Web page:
There comes a time in every Drupal project where you are going to have to say “no” to something your client wants. This could happen for a number of reasons. Your client could have seen an amazing widget on somebody else’s site and feel they must have it on theirs. Or they suddenly decide that what they really need to “engage their community” is a full set of social media tools that customers can use directly through their site. Regardless of the reason, you’ve already set the scope for the project, you’re probably already worried about meeting your deadlines, and you need to find a way to diffuse this situation without losing your patience or the client.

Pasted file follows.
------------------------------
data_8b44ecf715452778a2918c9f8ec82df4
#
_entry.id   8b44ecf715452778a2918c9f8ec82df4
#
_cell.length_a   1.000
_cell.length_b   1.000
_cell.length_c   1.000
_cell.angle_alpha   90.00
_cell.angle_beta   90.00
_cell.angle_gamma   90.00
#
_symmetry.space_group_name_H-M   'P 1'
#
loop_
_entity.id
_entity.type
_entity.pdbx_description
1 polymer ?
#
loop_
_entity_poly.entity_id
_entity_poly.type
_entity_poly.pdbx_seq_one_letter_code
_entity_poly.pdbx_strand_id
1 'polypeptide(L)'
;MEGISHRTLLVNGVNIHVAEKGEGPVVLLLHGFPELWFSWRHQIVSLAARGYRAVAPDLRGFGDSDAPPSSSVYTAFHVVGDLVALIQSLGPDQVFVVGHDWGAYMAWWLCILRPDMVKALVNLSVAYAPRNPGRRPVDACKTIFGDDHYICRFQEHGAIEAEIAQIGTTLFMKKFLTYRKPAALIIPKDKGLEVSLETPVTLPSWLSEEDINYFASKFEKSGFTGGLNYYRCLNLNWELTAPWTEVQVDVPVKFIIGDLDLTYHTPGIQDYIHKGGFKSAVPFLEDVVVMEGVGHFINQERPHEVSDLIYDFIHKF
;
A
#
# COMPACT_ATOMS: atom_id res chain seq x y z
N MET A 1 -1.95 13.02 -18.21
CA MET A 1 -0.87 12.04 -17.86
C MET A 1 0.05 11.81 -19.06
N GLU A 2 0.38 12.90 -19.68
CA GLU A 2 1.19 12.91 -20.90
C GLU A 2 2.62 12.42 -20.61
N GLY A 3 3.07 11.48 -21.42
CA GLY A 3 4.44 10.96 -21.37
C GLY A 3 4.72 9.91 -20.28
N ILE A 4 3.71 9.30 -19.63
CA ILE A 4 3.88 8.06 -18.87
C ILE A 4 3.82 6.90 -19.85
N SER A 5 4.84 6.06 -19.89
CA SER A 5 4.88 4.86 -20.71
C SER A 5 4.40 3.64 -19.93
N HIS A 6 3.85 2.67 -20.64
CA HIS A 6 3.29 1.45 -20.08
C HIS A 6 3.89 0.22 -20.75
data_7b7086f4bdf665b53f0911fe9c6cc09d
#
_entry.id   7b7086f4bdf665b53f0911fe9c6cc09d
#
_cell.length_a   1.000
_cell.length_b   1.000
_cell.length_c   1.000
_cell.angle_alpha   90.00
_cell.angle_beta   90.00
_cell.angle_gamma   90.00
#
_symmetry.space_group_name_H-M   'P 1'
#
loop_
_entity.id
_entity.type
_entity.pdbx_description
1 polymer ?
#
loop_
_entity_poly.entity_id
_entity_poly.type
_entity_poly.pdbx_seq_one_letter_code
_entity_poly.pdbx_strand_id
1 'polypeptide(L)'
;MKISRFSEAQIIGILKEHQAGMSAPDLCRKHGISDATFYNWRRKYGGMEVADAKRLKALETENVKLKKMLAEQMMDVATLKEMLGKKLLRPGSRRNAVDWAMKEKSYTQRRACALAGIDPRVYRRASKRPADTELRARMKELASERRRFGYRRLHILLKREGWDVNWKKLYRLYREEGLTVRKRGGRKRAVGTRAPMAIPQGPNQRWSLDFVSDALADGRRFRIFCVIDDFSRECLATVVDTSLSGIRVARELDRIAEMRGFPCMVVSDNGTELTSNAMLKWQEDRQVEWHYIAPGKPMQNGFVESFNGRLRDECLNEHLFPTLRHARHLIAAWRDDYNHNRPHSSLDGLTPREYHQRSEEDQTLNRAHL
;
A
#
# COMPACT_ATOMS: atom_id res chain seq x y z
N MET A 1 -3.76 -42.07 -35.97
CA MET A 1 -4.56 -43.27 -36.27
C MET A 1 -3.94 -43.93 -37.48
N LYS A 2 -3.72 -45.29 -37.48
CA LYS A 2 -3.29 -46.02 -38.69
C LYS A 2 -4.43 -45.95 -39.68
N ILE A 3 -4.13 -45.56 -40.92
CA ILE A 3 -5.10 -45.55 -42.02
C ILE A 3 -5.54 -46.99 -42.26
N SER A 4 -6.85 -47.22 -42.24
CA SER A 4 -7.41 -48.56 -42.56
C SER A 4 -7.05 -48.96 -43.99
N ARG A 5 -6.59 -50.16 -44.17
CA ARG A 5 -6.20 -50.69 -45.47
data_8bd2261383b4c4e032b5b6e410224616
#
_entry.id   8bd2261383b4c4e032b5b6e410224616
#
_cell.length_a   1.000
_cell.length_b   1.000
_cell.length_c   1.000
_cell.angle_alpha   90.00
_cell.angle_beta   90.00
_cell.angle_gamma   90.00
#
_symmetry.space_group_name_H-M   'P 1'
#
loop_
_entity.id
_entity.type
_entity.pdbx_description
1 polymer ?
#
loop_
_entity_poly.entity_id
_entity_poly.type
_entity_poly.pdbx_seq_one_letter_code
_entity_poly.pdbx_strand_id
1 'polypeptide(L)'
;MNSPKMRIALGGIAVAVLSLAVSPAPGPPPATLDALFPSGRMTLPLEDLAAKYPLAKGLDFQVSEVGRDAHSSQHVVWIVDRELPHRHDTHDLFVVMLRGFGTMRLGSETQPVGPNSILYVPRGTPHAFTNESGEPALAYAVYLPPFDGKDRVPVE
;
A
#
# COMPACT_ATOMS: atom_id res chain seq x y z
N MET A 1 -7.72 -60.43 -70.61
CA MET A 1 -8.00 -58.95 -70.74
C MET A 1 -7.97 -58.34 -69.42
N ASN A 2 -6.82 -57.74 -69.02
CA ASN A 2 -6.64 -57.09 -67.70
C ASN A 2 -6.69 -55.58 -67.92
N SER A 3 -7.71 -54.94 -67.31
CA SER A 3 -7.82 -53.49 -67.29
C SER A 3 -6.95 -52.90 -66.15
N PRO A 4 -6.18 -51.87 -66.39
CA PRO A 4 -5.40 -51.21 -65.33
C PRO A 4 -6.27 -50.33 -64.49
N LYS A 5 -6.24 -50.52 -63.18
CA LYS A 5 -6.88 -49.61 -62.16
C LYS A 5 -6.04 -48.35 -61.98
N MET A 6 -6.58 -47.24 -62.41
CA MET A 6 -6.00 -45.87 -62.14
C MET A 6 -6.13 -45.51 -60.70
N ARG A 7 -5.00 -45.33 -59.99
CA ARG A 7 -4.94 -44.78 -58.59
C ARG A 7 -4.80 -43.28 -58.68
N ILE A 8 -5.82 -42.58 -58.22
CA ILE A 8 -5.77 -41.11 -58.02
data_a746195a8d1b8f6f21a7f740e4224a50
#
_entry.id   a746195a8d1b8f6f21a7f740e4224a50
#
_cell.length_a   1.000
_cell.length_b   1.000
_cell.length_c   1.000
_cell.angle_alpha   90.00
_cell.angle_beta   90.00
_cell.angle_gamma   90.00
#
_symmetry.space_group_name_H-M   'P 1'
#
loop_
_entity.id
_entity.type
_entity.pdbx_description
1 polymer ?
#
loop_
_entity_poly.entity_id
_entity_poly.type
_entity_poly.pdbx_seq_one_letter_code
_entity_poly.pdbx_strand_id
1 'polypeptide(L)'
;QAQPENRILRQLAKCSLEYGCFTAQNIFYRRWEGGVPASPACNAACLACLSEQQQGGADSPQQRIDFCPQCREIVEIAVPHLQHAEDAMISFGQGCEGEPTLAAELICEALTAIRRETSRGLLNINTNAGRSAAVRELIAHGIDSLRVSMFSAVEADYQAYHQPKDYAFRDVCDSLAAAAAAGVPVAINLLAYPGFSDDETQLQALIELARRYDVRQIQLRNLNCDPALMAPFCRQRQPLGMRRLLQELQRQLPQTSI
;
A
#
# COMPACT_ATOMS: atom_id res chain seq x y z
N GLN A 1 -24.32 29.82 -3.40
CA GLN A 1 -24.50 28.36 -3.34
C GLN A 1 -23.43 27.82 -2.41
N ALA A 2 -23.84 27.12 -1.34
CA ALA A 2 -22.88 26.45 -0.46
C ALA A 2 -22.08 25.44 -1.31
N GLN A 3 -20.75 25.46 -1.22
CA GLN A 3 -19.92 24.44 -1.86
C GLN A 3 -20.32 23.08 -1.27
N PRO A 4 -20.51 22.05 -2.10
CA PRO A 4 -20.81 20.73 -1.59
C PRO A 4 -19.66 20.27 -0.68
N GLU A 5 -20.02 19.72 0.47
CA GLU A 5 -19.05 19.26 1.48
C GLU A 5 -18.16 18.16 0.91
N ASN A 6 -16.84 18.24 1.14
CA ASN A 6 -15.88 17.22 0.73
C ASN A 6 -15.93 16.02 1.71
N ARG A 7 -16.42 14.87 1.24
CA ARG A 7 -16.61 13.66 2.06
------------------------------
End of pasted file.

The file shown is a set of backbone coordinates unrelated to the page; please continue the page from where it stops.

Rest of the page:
There are a few things to remember when this happens to you:
Most of the time, the client will actually have a very good reason for making this suggestion.
Just because something can’t be part of the site now doesn’t mean it can never be; in fact, these types of conversations often lead to future enhancements.
The client needs to know they’ve been heard, and to know what you’re going to do about it.
This is why it’s so essential to have up-front documentation that clearly describes the technical and design scope of the project, user objectives, and business goals. The documentation won’t prevent these ideas from cropping up; but it will give you a foundation for the conversation you need to have with the client when they do.
For example, let’s say you contracted ...